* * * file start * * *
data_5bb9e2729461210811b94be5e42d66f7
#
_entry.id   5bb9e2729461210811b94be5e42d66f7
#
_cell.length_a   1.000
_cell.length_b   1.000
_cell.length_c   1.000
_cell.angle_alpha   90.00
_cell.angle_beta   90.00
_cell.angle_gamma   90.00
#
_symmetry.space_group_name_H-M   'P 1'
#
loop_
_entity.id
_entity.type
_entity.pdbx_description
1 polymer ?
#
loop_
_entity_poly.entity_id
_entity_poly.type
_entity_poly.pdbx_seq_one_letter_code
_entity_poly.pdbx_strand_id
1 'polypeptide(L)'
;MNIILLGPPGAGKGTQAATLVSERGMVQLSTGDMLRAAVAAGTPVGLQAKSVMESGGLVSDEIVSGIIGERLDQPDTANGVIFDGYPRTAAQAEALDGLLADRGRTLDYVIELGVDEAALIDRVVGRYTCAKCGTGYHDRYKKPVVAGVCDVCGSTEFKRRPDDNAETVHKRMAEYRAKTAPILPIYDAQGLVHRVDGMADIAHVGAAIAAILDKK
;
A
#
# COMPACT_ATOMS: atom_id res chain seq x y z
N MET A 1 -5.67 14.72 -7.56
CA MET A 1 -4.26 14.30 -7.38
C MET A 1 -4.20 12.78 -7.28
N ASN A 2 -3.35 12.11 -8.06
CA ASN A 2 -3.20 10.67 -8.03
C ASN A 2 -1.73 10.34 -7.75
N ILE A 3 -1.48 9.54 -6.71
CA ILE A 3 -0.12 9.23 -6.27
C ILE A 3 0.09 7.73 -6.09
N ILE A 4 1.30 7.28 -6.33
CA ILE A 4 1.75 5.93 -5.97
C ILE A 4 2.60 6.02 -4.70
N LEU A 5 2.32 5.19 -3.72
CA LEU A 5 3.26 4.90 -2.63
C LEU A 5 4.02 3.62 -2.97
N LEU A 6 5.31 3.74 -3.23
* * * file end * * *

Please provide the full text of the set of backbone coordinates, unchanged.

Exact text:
data_5bb9e2729461210811b94be5e42d66f7
#
_entry.id   5bb9e2729461210811b94be5e42d66f7
#
_cell.length_a   1.000
_cell.length_b   1.000
_cell.length_c   1.000
_cell.angle_alpha   90.00
_cell.angle_beta   90.00
_cell.angle_gamma   90.00
#
_symmetry.space_group_name_H-M   'P 1'
#
loop_
_entity.id
_entity.type
_entity.pdbx_description
1 polymer ?
#
loop_
_entity_poly.entity_id
_entity_poly.type
_entity_poly.pdbx_seq_one_letter_code
_entity_poly.pdbx_strand_id
1 'polypeptide(L)'
;MNIILLGPPGAGKGTQAATLVSERGMVQLSTGDMLRAAVAAGTPVGLQAKSVMESGGLVSDEIVSGIIGERLDQPDTANGVIFDGYPRTAAQAEALDGLLADRGRTLDYVIELGVDEAALIDRVVGRYTCAKCGTGYHDRYKKPVVAGVCDVCGSTEFKRRPDDNAETVHKRMAEYRAKTAPILPIYDAQGLVHRVDGMADIAHVGAAIAAILDKK
;
A
#
# COMPACT_ATOMS: atom_id res chain seq x y z
N MET A 1 -5.67 14.72 -7.56
CA MET A 1 -4.26 14.30 -7.38
C MET A 1 -4.20 12.78 -7.28
N ASN A 2 -3.35 12.11 -8.06
CA ASN A 2 -3.20 10.67 -8.03
C ASN A 2 -1.73 10.34 -7.75
N ILE A 3 -1.48 9.54 -6.71
CA ILE A 3 -0.12 9.23 -6.27
C ILE A 3 0.09 7.73 -6.09
N ILE A 4 1.30 7.28 -6.33
CA ILE A 4 1.75 5.93 -5.97
C ILE A 4 2.60 6.02 -4.70
N LEU A 5 2.32 5.19 -3.72
CA LEU A 5 3.26 4.90 -2.63
C LEU A 5 4.02 3.62 -2.97
N LEU A 6 5.31 3.74 -3.23